Bay County Commission Approves Sidewalk Project, Reduces Impact - WMBB News 13 - The Panhandle's News Leader

Bay County Commission Approves Sidewalk Project, Reduces Impact Fees

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School safety is getting a boost with a new Bay County public works project targeting the Cedar Grove area.

At their Tuesday meeting, county commissioners gave the green light to construction of a sidewalk along a half-mile stretch of Everitt Avenue, from 11th Street to 15th Street.  The project also includes drainage improvements and resurfacing the roadway.

The Florida Department of Transportation will pay for the walkway and drainage and the county will pick up the tab for milling and paving the road.  GAC Contractors was the lowest of five bidders and won the contract with a price of $875,000.

"It's going to be a tremendous asset," Commissioner Bill Dozier said.  "The kids who go to school at Cedar Grove [Elementary] School will have a safer walk to school... I think it's a great project."

If all goes according to schedule, the project will be completed in May 2014.

The board also voted to keep reduced impact fees in place until October 2015 in an effort to stimulate development.  It's the fourth time in five years that commissioners have implemented the reduced charges.

Impact fees are charged on new developments to pay for the construction or expansion of infrastructure needed by and benefiting the development.  The county levies the fees for roads, fire protection, parks and recreation facilities and the library.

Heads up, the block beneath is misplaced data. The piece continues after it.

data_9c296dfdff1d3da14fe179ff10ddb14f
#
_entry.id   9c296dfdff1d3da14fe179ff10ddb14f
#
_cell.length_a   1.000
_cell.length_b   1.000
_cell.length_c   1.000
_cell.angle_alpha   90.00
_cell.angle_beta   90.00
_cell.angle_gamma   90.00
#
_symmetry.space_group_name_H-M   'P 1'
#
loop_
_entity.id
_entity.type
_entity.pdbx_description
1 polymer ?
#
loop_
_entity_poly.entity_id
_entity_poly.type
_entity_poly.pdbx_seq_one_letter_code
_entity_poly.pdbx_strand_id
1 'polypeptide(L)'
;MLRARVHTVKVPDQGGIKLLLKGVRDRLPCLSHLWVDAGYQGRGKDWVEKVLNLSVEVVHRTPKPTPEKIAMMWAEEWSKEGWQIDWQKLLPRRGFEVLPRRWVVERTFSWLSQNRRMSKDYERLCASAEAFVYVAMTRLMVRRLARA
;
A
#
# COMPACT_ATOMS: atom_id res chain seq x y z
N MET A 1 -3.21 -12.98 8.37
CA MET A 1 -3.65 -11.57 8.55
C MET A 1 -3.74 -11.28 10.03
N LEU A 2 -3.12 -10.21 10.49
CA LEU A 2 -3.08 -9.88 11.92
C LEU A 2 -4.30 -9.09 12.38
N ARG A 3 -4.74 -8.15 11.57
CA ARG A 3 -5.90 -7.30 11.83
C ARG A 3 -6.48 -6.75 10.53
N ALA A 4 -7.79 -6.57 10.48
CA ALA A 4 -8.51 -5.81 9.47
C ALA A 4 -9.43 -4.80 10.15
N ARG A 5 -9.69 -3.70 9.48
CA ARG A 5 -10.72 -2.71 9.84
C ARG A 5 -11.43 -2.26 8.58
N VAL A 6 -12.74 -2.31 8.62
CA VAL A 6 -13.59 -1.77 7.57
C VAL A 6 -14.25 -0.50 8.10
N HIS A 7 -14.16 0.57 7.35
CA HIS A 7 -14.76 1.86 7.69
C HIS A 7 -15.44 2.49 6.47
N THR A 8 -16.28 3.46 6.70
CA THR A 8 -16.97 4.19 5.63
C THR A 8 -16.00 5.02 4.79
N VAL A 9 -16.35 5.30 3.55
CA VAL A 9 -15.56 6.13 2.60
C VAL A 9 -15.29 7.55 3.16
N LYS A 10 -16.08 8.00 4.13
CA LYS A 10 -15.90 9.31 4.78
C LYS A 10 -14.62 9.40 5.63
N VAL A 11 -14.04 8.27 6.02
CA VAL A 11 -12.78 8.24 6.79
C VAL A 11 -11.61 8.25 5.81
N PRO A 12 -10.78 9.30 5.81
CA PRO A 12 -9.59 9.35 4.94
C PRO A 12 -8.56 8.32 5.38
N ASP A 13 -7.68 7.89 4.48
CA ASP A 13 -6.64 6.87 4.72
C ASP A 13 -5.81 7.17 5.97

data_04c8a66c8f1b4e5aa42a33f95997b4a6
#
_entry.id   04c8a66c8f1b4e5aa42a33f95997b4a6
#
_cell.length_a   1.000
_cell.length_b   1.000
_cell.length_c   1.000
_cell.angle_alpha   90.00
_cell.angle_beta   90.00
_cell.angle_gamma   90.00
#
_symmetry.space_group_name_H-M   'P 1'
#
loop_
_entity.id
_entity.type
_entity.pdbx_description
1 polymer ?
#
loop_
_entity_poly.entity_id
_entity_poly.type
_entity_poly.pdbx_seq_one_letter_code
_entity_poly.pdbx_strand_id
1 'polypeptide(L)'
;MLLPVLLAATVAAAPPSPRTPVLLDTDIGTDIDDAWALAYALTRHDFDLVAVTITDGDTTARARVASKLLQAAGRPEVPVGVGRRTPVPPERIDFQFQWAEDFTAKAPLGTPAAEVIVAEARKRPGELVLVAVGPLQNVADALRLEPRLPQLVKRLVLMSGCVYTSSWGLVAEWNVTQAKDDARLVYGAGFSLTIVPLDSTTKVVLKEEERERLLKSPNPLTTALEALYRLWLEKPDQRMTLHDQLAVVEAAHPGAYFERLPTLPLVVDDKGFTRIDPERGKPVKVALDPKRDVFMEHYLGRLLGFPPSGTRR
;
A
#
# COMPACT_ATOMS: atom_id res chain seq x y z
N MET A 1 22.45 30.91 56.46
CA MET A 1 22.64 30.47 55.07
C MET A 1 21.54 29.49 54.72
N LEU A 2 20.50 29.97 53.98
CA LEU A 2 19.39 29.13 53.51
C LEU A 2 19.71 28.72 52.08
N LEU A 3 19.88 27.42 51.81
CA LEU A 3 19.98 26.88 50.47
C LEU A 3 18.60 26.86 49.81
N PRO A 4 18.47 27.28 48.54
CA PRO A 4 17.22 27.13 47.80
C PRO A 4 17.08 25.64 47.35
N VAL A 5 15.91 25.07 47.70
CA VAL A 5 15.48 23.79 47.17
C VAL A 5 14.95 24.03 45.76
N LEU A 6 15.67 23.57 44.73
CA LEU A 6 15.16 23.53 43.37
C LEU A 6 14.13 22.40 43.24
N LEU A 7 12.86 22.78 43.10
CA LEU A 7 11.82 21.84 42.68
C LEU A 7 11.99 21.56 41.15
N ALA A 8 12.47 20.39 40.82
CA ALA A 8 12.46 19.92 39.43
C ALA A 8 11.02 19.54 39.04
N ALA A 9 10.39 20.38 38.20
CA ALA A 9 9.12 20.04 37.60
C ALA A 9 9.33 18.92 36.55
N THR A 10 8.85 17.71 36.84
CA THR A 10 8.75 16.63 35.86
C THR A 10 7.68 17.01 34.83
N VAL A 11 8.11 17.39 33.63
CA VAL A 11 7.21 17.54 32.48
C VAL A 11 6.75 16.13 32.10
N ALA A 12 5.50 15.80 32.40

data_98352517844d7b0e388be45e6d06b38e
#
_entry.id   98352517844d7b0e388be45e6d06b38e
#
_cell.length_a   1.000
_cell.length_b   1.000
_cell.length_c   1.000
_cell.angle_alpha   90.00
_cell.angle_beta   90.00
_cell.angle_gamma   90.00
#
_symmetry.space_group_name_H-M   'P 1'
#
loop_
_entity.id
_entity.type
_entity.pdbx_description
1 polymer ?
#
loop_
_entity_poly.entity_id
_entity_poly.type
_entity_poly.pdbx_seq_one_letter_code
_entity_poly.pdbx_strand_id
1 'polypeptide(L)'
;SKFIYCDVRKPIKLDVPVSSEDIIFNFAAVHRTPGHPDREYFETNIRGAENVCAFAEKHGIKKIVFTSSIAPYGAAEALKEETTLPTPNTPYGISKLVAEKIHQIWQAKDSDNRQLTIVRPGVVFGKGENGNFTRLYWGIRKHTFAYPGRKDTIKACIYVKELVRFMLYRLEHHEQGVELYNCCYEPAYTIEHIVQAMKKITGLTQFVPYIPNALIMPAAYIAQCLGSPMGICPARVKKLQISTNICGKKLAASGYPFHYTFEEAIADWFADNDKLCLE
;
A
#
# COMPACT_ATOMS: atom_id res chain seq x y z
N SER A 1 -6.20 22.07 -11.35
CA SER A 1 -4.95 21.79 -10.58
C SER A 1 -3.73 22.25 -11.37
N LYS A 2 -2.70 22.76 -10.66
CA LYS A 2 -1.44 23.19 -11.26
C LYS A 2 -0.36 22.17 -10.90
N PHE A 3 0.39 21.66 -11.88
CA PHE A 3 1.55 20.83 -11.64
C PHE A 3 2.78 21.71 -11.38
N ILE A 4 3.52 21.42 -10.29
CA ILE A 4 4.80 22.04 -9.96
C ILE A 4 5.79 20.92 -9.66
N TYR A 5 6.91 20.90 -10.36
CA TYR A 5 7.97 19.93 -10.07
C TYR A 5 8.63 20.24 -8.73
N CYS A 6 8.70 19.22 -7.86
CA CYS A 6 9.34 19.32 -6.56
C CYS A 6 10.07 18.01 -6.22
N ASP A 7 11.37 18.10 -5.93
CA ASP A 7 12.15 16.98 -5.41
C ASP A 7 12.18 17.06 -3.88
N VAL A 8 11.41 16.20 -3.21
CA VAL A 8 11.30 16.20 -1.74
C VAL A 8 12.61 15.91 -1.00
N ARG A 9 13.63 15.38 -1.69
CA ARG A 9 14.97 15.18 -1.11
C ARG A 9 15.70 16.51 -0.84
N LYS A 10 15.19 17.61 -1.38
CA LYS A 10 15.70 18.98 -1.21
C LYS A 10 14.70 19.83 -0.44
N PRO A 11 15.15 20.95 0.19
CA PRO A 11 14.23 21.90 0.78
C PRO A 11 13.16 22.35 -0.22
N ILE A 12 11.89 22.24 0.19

In 2008, the commission did away with road impact fees and cut the others in half.  Tuesday's board action means those reduced rates will remain in effect for another two years.

Commission Mike Thomas cast the lone dissenting vote and said leaving money on the table will make it difficult to fund services in the future.  "If we don't have those impact fees in to where new growth pays for itself… the people that have been here all their lives will be the ones that suffer," Thomas said.

But Chairman George Gainer believes the fee structure attracts developers.  "I feel like it's the message itself that's so important," Gainer said.  "This commission is saying that we are in favor of people building houses, buying houses, and getting this economy rolling again."

County Manager Ed Smith said it's difficult to estimate the loss of fee income for roads because there are federal and state funds involved in the formula.  According to county documents, the reduction in impact fees for fire services, parks and the library has cost the county $648,582 since it was implemented.

In other business, commissioners:

  • Approved the annual contract with Dr. Michael Hunter for medical examiner services;
  • Rejected all bids for construction of the Spring Avenue regional stormwater facility;
  • Awarded the bid for Transmitter Road resurfacing to Phoenix Construction for $1.2 million;
  • Adopted the Fiscal Year 2013-14 fines and fees schedule, which includes a reduction in the animal adoption fee from $75 to $25;
  • Approved a resolution urging retailers to voluntarily restrict the sale of candy flavored tobacco products; and,
  • Approved the contract for the alternate water supply project and authorized staff to proceed to the preliminary design stage.

 The commission's next meeting is scheduled for Tuesday, October 8, at 9:00 a.m.

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